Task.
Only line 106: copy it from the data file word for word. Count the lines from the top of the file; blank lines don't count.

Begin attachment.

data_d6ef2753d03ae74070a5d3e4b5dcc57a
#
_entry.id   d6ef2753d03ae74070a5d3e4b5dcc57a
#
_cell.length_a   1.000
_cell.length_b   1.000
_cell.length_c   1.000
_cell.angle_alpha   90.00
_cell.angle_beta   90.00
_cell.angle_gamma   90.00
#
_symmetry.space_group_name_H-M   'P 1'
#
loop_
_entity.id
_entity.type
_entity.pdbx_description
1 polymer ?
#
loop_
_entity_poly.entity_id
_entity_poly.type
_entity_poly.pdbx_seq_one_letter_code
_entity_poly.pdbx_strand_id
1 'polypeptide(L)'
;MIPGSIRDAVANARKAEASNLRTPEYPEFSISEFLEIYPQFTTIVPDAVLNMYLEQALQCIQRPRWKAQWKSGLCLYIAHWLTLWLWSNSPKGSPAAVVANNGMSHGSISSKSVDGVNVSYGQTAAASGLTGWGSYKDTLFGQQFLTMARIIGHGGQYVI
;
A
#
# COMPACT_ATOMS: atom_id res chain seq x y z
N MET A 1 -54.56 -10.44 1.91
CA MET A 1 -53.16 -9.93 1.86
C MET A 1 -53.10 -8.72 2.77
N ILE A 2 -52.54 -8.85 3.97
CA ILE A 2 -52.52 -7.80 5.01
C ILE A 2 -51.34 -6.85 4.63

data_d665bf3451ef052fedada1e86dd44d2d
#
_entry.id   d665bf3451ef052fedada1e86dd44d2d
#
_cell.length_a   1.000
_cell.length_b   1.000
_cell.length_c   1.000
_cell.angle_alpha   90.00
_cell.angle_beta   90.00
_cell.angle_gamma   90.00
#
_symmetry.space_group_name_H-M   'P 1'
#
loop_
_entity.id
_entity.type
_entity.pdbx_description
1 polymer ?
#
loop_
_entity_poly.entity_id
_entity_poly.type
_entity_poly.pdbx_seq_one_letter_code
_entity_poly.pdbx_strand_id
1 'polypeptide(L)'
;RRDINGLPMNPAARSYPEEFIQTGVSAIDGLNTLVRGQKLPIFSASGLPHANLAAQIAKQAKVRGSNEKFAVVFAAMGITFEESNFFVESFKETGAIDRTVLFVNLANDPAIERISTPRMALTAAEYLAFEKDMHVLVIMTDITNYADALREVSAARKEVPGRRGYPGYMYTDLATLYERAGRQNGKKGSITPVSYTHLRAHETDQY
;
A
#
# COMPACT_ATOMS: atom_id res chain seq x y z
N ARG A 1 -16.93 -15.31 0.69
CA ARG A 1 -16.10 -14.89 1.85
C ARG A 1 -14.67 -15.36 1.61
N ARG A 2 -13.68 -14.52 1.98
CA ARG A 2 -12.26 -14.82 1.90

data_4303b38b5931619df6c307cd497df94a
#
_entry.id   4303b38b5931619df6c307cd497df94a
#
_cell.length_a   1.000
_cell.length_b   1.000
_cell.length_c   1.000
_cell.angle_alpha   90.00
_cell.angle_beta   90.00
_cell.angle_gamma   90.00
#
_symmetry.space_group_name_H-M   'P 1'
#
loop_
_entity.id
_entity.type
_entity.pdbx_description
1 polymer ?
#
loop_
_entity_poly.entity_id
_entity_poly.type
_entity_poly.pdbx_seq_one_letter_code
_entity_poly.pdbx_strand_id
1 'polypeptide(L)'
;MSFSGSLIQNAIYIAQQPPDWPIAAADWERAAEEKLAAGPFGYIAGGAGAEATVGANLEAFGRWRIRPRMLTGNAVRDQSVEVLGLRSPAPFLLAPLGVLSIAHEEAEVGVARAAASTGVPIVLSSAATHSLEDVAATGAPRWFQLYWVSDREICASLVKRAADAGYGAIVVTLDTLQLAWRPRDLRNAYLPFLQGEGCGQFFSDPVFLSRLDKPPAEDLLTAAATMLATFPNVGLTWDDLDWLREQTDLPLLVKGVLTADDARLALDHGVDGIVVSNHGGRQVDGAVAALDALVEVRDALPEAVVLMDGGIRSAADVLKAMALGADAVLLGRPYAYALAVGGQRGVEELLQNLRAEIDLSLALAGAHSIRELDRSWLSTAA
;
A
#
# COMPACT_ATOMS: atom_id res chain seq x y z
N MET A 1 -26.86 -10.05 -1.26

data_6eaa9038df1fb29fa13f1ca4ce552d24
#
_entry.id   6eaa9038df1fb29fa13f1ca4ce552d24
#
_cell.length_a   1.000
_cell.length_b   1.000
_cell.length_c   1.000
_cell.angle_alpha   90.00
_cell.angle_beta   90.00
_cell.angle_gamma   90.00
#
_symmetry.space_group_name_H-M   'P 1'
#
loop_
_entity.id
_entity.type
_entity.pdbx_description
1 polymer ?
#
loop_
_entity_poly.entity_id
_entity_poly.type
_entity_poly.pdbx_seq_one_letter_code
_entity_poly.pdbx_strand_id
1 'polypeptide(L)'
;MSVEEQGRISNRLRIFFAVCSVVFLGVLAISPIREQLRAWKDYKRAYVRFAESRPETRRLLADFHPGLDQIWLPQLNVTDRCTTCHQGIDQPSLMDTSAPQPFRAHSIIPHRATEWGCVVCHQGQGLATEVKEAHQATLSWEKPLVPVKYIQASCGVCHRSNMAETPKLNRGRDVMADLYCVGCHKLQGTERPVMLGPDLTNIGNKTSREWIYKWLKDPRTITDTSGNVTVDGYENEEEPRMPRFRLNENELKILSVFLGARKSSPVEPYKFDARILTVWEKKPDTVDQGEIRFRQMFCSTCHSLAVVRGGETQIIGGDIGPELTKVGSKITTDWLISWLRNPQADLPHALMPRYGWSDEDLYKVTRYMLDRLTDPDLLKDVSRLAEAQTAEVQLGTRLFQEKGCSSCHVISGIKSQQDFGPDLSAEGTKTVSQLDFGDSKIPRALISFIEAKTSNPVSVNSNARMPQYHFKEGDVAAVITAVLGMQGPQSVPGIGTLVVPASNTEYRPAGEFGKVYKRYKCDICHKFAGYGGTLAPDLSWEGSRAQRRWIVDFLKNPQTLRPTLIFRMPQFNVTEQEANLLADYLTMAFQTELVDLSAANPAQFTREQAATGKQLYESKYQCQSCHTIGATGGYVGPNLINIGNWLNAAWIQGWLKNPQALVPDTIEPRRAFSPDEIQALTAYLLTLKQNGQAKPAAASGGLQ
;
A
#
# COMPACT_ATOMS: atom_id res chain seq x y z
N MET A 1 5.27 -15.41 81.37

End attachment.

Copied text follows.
#